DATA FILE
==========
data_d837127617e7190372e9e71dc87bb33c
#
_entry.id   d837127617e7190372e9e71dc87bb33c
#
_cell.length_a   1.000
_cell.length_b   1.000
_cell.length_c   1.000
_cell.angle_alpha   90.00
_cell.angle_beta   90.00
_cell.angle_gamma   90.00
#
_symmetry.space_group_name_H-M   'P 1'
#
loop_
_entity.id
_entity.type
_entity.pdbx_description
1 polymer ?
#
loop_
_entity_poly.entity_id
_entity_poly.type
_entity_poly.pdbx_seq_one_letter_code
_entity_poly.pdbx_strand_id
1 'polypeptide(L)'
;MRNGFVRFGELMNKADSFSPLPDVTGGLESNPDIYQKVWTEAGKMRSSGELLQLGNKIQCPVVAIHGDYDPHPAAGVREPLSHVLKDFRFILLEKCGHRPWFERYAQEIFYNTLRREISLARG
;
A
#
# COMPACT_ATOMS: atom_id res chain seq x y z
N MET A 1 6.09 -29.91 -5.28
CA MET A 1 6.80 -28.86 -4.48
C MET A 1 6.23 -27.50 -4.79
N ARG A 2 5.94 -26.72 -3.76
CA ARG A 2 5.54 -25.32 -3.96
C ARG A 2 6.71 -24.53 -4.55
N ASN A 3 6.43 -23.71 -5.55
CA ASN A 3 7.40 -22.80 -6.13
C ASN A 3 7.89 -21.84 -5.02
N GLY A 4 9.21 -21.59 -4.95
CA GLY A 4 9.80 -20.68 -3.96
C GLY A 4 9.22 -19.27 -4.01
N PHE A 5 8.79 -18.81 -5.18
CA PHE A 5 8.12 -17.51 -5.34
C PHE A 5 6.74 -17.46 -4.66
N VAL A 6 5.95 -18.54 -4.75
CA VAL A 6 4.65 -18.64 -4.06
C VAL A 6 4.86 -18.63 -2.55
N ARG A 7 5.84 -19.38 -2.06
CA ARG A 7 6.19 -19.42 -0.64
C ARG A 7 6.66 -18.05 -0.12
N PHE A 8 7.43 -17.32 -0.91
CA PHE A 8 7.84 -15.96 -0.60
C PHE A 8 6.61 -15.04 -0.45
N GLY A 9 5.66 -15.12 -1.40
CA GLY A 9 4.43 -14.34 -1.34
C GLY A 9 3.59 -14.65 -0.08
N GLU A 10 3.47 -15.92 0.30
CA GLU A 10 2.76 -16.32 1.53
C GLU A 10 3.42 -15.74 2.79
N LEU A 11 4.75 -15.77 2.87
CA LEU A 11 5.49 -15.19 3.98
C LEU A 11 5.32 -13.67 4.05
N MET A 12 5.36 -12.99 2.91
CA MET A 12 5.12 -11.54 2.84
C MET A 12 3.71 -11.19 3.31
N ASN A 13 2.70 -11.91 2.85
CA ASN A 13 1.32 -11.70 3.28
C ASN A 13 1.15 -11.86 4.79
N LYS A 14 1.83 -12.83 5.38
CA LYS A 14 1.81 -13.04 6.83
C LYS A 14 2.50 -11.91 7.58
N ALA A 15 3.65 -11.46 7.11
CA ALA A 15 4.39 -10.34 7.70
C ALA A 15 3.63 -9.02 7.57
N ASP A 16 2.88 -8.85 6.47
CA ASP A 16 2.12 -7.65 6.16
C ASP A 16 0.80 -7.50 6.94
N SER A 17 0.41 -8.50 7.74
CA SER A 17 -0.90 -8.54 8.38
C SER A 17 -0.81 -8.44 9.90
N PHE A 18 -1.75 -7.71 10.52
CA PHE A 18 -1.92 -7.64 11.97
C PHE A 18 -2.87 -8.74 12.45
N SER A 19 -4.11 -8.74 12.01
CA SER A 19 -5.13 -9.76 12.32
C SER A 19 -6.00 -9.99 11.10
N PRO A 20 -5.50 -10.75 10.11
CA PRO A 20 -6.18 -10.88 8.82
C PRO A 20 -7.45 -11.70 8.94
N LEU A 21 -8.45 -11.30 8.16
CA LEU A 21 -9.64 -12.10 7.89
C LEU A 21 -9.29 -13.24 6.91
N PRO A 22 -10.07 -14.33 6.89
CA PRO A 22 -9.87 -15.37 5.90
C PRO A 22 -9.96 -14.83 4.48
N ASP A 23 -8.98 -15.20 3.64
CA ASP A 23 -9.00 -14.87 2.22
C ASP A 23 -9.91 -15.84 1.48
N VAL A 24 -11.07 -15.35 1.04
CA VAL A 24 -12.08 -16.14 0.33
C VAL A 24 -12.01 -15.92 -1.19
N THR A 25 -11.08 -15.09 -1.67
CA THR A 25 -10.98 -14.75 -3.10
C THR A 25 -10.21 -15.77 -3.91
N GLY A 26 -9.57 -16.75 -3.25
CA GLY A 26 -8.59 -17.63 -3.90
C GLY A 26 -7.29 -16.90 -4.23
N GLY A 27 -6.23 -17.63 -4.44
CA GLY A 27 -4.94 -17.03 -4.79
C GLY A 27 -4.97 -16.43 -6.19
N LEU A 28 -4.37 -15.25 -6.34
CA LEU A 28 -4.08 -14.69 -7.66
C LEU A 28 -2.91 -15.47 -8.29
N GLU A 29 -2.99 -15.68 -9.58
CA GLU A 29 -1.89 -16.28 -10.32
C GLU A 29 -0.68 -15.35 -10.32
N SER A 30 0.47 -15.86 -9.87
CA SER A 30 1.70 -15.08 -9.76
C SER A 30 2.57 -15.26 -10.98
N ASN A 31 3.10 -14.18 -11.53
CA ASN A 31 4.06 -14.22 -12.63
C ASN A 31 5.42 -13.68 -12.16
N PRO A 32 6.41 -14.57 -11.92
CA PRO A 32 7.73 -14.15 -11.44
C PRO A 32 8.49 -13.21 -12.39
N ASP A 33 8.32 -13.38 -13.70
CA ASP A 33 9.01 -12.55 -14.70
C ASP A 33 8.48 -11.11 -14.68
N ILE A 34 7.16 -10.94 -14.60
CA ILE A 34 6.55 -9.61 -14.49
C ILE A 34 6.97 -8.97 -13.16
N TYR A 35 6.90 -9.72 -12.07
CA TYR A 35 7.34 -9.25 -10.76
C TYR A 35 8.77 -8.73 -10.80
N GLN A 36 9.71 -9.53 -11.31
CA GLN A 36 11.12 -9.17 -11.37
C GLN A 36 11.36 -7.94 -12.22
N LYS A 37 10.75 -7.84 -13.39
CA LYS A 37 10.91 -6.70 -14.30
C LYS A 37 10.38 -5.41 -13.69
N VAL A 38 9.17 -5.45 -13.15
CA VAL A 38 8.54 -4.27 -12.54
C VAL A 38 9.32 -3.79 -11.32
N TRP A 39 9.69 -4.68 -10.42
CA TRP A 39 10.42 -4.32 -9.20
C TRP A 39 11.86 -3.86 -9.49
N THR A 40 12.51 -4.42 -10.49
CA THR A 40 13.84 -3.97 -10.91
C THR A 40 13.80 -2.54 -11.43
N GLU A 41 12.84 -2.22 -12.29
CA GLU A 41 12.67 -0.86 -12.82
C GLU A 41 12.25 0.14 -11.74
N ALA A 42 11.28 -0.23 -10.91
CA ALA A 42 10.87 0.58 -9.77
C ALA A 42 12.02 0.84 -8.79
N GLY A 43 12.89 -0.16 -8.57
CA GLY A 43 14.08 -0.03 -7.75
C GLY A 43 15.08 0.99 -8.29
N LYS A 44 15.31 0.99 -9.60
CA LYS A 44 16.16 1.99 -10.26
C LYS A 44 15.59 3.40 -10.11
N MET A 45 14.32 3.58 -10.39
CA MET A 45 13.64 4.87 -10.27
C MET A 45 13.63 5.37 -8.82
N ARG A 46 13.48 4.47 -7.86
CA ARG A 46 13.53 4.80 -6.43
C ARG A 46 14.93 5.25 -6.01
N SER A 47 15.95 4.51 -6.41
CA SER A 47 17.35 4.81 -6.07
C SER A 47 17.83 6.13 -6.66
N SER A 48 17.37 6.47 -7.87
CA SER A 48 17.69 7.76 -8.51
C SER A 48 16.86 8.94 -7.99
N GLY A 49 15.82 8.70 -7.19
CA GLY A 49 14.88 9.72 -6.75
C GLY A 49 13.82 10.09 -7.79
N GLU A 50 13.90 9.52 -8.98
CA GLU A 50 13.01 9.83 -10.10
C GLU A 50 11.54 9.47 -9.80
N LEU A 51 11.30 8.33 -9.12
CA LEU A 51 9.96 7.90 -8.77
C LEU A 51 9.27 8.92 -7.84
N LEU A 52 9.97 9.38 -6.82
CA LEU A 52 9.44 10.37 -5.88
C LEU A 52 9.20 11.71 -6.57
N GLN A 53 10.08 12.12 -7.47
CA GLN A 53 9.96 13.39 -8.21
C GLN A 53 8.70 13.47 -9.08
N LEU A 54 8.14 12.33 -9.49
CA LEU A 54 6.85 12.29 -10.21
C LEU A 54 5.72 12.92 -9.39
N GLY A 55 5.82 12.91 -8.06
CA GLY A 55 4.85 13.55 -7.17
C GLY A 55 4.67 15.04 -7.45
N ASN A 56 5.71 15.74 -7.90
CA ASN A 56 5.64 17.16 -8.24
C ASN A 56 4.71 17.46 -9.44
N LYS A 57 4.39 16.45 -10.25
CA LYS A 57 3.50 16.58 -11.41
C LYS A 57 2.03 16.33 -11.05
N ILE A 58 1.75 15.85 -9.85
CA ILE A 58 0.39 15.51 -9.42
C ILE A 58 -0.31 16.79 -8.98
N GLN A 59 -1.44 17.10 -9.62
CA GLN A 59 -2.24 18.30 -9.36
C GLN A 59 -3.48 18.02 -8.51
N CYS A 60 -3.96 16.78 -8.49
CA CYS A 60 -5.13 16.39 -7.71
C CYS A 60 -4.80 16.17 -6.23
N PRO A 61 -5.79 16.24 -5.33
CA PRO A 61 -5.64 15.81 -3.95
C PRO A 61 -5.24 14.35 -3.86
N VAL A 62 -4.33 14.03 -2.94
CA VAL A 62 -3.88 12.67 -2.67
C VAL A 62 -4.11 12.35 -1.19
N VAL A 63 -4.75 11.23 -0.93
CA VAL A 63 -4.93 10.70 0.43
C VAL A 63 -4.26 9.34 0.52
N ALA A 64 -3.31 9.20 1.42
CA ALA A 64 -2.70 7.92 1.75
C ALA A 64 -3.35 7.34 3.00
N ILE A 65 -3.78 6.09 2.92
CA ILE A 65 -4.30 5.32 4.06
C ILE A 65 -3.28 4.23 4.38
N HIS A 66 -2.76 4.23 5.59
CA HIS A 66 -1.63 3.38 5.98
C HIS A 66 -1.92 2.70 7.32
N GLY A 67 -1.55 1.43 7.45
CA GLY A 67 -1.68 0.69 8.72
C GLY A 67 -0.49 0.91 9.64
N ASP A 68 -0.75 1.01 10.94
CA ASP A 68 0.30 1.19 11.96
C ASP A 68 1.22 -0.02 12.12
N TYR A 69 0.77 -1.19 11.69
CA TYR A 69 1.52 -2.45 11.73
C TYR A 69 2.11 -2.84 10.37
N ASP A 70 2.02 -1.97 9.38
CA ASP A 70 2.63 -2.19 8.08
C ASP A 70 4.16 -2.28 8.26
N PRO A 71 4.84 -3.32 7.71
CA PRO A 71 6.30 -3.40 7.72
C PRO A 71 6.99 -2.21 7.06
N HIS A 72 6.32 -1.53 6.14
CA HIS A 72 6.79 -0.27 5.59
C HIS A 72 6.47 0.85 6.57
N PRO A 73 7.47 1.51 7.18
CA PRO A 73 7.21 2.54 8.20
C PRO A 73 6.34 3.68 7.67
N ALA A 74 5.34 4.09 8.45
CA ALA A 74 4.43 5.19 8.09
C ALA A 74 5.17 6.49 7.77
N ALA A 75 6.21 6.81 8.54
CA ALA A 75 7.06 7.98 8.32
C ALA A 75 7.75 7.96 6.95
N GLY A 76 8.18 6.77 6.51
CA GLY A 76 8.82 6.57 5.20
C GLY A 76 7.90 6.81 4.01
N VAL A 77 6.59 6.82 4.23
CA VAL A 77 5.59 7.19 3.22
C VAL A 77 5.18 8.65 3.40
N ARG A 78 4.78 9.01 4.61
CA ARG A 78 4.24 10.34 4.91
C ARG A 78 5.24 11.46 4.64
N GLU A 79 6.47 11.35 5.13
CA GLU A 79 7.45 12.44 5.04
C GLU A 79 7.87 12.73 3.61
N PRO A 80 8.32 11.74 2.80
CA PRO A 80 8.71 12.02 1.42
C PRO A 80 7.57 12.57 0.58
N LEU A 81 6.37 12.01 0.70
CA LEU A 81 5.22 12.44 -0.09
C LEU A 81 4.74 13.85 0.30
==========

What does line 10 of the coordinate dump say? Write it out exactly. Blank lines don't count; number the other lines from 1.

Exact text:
_cell.angle_gamma   90.00